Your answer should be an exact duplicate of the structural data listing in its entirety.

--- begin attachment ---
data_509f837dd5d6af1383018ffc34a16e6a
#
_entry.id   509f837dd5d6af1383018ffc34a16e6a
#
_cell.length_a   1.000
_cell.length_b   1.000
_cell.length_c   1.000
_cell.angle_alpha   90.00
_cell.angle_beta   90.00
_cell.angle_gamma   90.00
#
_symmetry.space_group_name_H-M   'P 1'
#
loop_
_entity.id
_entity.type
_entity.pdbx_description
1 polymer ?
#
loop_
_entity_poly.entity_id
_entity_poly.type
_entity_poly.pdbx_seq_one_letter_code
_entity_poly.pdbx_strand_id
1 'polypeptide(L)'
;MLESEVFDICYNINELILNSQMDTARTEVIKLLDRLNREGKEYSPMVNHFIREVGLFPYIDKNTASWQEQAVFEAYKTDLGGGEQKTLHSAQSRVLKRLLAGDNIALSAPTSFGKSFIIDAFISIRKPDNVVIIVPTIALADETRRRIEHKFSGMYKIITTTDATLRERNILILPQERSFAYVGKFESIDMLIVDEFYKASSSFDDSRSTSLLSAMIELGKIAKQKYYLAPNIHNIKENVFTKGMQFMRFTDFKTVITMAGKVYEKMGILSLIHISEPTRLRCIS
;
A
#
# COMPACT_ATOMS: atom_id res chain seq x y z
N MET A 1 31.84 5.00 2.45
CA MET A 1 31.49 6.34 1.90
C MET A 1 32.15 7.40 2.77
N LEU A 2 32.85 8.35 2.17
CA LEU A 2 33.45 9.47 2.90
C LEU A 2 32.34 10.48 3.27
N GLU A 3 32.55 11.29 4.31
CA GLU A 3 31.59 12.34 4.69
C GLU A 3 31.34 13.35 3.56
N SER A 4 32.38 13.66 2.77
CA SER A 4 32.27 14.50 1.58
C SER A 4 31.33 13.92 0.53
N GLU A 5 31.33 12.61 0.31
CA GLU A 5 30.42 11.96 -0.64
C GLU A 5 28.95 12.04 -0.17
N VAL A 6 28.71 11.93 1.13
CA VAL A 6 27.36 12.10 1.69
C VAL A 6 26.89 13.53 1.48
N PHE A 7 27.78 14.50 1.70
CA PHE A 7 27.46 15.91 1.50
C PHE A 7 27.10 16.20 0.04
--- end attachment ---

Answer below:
data_509f837dd5d6af1383018ffc34a16e6a
#
_entry.id   509f837dd5d6af1383018ffc34a16e6a
#
_cell.length_a   1.000
_cell.length_b   1.000
_cell.length_c   1.000
_cell.angle_alpha   90.00
_cell.angle_beta   90.00
_cell.angle_gamma   90.00
#
_symmetry.space_group_name_H-M   'P 1'
#
loop_
_entity.id
_entity.type
_entity.pdbx_description
1 polymer ?
#
loop_
_entity_poly.entity_id
_entity_poly.type
_entity_poly.pdbx_seq_one_letter_code
_entity_poly.pdbx_strand_id
1 'polypeptide(L)'
;MLESEVFDICYNINELILNSQMDTARTEVIKLLDRLNREGKEYSPMVNHFIREVGLFPYIDKNTASWQEQAVFEAYKTDLGGGEQKTLHSAQSRVLKRLLAGDNIALSAPTSFGKSFIIDAFISIRKPDNVVIIVPTIALADETRRRIEHKFSGMYKIITTTDATLRERNILILPQERSFAYVGKFESIDMLIVDEFYKASSSFDDSRSTSLLSAMIELGKIAKQKYYLAPNIHNIKENVFTKGMQFMRFTDFKTVITMAGKVYEKMGILSLIHISEPTRLRCIS
;
A
#
# COMPACT_ATOMS: atom_id res chain seq x y z
N MET A 1 31.84 5.00 2.45
CA MET A 1 31.49 6.34 1.90
C MET A 1 32.15 7.40 2.77
N LEU A 2 32.85 8.35 2.17
CA LEU A 2 33.45 9.47 2.90
C LEU A 2 32.34 10.48 3.27
N GLU A 3 32.55 11.29 4.31
CA GLU A 3 31.59 12.34 4.69
C GLU A 3 31.34 13.35 3.56
N SER A 4 32.38 13.66 2.77
CA SER A 4 32.27 14.50 1.58
C SER A 4 31.33 13.92 0.53
N GLU A 5 31.33 12.61 0.31
CA GLU A 5 30.42 11.96 -0.64
C GLU A 5 28.95 12.04 -0.17
N VAL A 6 28.71 11.93 1.13
CA VAL A 6 27.36 12.10 1.69
C VAL A 6 26.89 13.53 1.48
N PHE A 7 27.78 14.50 1.70
CA PHE A 7 27.46 15.91 1.50
C PHE A 7 27.10 16.20 0.04